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Pap Smear

Timothy Scott Beck, MD -  - Primary Care Physician

Life Point Medical, LLC

Timothy Scott Beck, MD

Primary Care Physician & Internal Medicine located in Clayton, GA

Regular Pap tests detect cervical cancer and other women’s gynecological issues before serious complications arise. At The Women's Center at Life Point Medical, in Clayton, Georgia, Rabun County, Georgia, and Northeast Georgia, Monique Petteys, FNP-C, performs Pap smears to screen for cancer and rule out other medical conditions. Call the office to request an appointment to schedule a Pap smear.

Pap Smear Q & A

What is a Pap smear?

A Pap smear, also called a Pap test, is a gynecological test to check your cervix (located at the bottom of the uterus) for abnormal cells. Detecting these cells in early stages can prevent cervical cancer, which is why regular Pap screenings are so important.

What causes cervical cancer?

The cause of cervical cancer isn’t entirely clear, but contracting a sexually transmitted disease called human papillomavirus (HPV) may contribute to most cases of cervical cancer.

You might not experience symptoms with cervical cancer, especially during the beginning stages of the disease. However, in more advanced stages, you might notice some of the following symptoms:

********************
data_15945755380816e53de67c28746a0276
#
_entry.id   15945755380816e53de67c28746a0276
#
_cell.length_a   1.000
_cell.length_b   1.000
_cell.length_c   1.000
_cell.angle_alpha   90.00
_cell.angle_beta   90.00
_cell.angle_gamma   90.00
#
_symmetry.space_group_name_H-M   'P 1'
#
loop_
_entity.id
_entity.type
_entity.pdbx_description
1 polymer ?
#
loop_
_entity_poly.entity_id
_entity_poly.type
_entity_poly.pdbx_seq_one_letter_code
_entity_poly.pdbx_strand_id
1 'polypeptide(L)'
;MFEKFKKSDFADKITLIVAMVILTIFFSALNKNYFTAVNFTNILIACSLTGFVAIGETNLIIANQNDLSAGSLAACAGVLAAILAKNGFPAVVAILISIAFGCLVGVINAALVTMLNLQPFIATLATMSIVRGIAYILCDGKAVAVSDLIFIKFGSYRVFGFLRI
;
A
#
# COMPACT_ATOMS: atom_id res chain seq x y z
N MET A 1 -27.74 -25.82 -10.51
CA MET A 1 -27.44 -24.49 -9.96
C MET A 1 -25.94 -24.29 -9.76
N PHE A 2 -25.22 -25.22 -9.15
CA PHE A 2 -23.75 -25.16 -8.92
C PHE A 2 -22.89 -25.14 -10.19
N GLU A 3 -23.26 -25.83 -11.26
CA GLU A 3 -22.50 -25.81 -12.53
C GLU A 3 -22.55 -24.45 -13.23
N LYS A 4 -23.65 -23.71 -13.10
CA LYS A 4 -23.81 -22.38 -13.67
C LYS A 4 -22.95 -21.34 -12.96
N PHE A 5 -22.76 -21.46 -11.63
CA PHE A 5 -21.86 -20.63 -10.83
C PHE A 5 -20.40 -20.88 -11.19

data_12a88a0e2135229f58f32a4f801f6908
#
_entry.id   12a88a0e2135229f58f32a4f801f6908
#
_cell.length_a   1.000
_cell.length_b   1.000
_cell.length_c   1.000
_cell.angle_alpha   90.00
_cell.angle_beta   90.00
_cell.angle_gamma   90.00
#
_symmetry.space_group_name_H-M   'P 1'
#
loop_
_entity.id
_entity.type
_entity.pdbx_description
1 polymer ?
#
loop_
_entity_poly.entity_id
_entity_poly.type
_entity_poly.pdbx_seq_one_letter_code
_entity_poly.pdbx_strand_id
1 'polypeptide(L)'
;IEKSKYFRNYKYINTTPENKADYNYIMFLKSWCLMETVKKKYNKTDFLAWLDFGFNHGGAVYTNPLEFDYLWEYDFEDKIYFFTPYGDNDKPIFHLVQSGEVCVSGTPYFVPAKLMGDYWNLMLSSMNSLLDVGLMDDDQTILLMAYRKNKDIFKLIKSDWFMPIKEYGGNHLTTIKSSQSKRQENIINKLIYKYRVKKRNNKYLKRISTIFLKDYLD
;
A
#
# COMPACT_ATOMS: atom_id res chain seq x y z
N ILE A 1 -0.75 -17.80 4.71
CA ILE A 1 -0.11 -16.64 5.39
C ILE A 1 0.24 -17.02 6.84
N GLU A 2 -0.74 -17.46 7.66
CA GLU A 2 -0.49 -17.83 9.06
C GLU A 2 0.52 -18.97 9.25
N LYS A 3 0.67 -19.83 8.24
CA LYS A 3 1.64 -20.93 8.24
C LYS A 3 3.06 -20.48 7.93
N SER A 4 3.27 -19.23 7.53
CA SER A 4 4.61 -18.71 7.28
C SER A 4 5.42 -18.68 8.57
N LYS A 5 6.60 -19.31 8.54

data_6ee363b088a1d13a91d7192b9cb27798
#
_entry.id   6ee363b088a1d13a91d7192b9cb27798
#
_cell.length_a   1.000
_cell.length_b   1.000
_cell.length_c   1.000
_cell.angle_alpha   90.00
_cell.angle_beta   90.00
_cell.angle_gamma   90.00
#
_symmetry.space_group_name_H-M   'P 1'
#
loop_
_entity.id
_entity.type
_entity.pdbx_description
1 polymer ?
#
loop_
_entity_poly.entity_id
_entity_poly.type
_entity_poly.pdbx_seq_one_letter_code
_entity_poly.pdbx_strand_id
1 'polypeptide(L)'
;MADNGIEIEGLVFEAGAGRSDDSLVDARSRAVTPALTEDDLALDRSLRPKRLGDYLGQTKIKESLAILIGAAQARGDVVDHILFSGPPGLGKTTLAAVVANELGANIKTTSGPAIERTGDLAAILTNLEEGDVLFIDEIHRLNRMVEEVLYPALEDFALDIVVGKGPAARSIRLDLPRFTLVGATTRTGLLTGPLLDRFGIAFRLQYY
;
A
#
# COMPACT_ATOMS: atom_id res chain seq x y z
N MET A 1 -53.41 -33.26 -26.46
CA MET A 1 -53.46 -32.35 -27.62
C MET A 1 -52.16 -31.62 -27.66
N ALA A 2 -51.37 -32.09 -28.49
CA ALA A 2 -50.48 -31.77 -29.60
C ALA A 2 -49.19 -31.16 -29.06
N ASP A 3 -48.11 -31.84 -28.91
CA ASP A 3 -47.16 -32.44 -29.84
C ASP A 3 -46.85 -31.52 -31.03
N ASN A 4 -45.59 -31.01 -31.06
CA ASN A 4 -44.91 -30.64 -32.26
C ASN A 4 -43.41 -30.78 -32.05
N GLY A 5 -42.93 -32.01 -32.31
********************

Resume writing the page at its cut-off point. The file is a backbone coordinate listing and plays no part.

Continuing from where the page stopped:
• Watery or bloody discharge
  • Vaginal bleeding after intercourse
  • Bleeding after menopause or between periods
  • Pelvic pain during intercourse

Regular Pap smears detect cervical cancer before it reaches advanced stages associated with these symptoms.

What should I expect during a women’s wellness exam?

During an annual women’s wellness exam, Monique:

  • Goes over your medical history
  • Records your height and weight
  • Checks your blood pressure
  • Completes a thorough physical examination
  • May order lab or imaging tests if necessary
  • Completes a Pap smear to screen for cervical cancer

During a Pap smear, Monique places a speculum into your vagina to collect cells from the outside of your cervix. These cells are sent to a lab for testing. The entire procedure takes just minutes to complete, and causes little to no discomfort in most women.

If the lab detects abnormal cervical cells, you’ll undergo a separate procedure to remove the precancerous cells.

How often should I schedule a Pap smear?

Monique lets you know how often to schedule a Pap smear based on your age, risk factors, and health. She may recommend having the test every 3-5 years after age 20 to screen for cervical cancer. You might be able to stop Pap tests after age 65, depending on your health history, but it’s still important to schedule women’s wellness exams annually.

When you’re due for a women's wellness checkup, call The Women's Center at Life Point Medical today or schedule an appointment online.